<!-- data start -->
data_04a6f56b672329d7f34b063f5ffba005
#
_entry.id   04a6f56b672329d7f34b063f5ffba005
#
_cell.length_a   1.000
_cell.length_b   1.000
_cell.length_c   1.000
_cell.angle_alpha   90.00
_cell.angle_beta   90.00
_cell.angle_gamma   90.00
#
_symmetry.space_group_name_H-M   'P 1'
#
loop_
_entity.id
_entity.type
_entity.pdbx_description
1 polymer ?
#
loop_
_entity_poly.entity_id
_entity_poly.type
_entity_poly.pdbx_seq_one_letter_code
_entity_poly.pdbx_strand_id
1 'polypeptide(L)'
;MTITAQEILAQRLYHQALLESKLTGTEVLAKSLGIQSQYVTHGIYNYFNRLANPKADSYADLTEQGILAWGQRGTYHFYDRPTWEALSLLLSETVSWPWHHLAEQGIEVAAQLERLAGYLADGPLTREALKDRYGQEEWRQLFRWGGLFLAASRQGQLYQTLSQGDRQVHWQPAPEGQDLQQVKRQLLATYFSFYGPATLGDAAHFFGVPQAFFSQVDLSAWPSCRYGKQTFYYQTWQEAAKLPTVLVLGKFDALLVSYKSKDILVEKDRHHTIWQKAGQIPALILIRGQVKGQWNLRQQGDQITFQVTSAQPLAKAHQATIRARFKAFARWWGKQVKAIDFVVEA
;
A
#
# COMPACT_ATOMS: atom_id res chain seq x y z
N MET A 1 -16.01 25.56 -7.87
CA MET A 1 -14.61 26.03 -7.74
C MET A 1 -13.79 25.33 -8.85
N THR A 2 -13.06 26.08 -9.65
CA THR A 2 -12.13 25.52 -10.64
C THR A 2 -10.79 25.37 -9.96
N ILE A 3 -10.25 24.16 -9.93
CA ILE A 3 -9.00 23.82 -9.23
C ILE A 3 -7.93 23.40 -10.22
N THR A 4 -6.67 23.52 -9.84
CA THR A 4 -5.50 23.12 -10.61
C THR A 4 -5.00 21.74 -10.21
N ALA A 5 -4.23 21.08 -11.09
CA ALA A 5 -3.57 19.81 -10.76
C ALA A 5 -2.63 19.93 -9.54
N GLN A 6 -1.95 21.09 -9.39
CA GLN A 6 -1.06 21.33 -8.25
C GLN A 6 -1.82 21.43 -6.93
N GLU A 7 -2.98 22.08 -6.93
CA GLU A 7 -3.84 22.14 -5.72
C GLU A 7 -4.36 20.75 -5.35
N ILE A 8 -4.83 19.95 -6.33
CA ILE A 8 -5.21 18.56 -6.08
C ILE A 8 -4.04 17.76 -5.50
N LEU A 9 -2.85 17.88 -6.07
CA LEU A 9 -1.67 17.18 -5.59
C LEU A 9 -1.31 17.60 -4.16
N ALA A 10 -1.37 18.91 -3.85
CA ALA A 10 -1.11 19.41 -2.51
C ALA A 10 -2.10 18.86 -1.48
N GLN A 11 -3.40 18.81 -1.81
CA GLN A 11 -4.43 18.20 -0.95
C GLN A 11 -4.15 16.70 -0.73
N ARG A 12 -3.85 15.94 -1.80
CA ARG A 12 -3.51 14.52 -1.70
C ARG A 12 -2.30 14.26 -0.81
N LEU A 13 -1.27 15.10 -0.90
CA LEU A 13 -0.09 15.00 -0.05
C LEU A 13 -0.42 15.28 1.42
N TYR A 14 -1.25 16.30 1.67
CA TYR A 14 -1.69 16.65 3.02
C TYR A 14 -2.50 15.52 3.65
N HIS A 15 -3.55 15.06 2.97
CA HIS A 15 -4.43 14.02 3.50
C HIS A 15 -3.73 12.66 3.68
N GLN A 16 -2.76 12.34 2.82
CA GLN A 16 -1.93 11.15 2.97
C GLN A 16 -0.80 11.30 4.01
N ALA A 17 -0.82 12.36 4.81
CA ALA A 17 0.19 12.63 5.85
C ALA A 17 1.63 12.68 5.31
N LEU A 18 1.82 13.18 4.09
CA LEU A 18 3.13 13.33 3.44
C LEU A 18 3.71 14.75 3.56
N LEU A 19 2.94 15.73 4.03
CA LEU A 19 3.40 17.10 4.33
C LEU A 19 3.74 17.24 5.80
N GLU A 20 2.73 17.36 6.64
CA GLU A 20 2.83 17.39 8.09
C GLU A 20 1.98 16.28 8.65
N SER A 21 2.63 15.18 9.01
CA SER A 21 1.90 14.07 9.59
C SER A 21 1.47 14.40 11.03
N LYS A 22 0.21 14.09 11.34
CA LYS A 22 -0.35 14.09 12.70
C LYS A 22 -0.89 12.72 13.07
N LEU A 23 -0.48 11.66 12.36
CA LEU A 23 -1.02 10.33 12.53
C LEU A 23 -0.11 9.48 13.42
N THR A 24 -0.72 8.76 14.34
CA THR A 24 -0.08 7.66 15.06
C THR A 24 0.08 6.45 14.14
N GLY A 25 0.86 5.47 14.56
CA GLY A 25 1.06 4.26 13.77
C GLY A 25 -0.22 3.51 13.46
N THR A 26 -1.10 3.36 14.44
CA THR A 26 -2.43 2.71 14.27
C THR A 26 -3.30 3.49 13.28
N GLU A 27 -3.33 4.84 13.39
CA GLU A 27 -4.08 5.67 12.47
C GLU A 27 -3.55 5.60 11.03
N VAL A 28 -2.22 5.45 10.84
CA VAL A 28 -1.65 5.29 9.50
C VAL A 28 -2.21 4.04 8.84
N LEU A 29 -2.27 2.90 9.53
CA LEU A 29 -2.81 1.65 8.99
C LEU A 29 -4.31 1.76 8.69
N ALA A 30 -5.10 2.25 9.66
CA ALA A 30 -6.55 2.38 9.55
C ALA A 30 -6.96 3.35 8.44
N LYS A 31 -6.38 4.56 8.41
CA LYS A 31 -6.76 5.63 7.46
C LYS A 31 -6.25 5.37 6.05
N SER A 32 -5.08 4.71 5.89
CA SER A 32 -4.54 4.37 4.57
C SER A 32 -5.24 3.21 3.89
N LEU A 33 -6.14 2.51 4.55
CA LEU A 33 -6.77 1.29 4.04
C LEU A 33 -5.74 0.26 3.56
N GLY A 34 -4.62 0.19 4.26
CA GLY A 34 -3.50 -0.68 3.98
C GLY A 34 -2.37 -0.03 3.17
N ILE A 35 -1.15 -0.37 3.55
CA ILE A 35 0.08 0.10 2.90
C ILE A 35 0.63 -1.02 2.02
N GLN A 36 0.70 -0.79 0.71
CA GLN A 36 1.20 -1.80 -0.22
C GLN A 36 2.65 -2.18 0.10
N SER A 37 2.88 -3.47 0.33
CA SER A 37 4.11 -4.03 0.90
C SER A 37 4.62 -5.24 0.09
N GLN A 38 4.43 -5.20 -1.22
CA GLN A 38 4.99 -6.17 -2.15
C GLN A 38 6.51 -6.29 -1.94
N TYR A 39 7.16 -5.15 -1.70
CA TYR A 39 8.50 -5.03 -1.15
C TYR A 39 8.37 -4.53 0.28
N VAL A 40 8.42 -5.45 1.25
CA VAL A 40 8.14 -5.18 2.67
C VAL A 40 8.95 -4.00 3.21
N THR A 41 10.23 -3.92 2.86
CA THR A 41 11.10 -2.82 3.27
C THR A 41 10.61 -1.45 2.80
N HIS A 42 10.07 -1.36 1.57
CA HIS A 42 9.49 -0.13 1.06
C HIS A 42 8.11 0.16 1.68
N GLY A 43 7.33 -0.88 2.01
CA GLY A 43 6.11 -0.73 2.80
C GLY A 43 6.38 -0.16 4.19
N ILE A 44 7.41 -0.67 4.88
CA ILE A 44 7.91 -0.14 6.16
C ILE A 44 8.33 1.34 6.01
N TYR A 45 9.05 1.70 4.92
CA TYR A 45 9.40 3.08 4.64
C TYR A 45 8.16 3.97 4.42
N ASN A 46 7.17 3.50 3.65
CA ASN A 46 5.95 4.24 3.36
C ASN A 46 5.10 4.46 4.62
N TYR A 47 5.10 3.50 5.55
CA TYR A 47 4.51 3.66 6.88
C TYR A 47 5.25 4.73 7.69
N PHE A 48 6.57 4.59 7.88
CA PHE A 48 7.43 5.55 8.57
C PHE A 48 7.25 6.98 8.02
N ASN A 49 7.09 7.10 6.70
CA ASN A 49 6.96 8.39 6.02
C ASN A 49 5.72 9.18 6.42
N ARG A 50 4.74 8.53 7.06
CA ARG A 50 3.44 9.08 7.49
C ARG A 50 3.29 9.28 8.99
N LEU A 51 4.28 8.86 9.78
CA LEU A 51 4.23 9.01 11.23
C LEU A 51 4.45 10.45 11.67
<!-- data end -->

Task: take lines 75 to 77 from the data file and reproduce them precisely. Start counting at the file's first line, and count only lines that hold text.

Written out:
C HIS A 15 -3.73 12.66 3.68
N GLN A 16 -2.76 12.34 2.82
CA GLN A 16 -1.93 11.15 2.97